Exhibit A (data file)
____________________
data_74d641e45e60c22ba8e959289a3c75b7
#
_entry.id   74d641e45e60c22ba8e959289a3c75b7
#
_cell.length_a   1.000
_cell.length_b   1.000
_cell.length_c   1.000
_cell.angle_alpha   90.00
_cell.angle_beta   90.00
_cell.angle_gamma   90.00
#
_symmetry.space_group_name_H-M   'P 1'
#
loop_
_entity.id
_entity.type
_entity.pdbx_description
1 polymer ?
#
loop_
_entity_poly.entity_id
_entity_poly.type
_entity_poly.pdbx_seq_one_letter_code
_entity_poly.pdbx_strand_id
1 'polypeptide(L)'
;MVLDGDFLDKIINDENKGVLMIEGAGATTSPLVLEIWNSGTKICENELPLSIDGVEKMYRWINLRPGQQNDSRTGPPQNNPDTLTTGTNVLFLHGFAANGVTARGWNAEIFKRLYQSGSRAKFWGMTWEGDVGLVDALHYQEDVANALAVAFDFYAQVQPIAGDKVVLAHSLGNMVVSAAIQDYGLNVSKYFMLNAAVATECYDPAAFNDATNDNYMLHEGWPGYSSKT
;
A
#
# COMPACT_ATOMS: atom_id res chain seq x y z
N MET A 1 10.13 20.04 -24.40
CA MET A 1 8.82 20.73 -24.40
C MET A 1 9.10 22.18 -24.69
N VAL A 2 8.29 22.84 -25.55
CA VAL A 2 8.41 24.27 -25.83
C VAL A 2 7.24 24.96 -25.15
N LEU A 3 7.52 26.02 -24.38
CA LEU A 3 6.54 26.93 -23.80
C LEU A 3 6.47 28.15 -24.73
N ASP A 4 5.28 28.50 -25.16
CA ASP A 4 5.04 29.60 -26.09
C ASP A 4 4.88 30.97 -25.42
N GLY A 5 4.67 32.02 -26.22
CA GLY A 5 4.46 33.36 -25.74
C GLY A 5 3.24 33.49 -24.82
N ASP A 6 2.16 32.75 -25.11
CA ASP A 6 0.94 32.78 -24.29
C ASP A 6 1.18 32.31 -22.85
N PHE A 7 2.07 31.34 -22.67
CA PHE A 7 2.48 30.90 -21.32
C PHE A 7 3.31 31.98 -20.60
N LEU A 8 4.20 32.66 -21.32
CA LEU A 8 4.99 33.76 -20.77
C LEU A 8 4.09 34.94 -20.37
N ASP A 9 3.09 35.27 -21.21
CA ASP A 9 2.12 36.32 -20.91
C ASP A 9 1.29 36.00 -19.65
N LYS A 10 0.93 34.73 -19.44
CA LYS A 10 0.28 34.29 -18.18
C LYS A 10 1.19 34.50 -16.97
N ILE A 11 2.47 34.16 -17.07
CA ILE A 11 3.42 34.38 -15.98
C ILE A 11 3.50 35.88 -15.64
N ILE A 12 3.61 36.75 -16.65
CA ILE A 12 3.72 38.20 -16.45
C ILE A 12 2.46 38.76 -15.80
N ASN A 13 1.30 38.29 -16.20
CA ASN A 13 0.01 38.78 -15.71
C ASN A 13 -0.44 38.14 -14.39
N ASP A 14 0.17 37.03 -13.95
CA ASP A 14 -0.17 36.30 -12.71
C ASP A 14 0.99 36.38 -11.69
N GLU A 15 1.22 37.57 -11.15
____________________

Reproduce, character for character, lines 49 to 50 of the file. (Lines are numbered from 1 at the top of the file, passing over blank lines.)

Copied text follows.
N PHE A 7 2.07 31.34 -22.67
CA PHE A 7 2.48 30.90 -21.32